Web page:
Youngest General of the Confederate Army. From the Opelika Post, Ala., January 4, 1908.Something of the life of Gen. George Paul Harrison, Jr., as a citizen and warrior.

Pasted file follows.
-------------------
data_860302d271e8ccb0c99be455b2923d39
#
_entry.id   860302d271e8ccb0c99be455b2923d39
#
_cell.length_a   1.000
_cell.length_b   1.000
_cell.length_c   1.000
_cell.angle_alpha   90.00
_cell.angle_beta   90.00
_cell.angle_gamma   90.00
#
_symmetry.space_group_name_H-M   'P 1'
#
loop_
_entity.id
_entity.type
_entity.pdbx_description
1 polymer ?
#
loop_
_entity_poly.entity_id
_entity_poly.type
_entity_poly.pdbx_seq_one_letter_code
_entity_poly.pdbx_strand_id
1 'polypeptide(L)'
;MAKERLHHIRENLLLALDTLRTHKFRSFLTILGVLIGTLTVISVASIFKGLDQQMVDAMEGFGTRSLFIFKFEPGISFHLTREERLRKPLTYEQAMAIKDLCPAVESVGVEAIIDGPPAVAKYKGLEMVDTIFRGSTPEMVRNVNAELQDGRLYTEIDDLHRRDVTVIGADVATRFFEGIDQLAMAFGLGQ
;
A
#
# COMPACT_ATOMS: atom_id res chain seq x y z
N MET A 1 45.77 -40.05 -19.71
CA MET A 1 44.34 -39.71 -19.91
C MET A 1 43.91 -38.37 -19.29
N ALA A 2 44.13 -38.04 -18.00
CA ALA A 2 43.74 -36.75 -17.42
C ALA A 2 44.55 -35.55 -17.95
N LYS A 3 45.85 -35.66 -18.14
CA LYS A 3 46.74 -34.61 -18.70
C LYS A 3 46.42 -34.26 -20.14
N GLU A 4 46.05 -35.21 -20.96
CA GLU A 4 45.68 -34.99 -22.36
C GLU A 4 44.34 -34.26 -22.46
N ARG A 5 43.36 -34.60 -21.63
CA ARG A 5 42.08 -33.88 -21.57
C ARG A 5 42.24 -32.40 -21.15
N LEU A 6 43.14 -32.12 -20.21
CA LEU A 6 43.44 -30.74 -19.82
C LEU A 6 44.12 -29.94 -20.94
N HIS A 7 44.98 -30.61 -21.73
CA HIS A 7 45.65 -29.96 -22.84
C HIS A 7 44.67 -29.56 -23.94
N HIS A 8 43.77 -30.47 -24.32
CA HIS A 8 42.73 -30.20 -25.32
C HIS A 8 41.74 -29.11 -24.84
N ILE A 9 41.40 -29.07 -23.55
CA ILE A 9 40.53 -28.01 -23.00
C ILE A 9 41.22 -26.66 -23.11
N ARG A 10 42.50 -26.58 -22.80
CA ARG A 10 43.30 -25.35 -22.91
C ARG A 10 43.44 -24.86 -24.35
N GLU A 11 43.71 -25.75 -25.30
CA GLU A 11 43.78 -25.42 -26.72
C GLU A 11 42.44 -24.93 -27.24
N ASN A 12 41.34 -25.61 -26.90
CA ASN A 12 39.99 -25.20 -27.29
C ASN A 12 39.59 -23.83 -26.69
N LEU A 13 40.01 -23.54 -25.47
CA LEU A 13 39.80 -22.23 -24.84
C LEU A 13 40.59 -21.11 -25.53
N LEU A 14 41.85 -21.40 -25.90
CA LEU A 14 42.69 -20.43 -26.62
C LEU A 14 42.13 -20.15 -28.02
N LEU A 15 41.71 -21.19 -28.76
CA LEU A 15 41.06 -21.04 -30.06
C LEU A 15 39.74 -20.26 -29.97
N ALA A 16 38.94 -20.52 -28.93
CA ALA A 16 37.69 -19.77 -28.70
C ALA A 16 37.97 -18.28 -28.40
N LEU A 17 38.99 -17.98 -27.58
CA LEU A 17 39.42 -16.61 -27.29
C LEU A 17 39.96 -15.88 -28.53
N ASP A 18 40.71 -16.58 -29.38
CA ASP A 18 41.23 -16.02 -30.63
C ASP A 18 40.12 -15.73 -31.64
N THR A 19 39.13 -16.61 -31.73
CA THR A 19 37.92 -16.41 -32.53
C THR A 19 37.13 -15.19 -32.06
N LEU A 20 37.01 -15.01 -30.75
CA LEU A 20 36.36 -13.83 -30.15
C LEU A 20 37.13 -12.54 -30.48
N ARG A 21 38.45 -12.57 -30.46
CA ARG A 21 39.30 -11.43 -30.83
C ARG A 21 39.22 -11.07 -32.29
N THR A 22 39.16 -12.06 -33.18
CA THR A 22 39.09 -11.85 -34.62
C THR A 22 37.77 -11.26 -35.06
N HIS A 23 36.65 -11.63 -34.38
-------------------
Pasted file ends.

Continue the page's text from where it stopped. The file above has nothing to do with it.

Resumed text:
Reading a war story about General George Paul Harrison in a Western paper, the editor of The Post called on General Harrison a few days since and had an interesting talk with him on the war and his experiences. General Harrison was born twelve miles from Savannah, on Monteith plantation, on the Georgia side of the river, and was reared by well-to-do blue-blooded parents, his father being related to Benjamin Harrison, of Virginia, whose name was attached to the Declaration of Independence, and whose descendants included the ninth and twenty-ninth Presidents of the United States. The boyhood days of General Harrison were spent on the plantation, and he became an expert rider and marksman, with a soldierly tendency. This being true, he was sent to the Georgia Military Institute, at Marietta, where he remained till January 3, 1861, when he laid aside school books and took up the rifle and sword, the South having cut loose from the United States. He took part with the Georgia troops in the seizure of Port Pulaski, a few days later enrolling as second lieutenant in the 1st Georgia Regulars. He made for himself such a record at Port Pulaski that Governor John Brown made him military commandant of his school, the Marietta Institute, where he remained till May, when he graduated and received a diploma. Again he joined his regiment and went with it to Virginia, where he was made adjutant. (During this time his father, George Paul-Harrison, Sr., had joined the army. He served during the war, reaching the distinction of brigadier-general)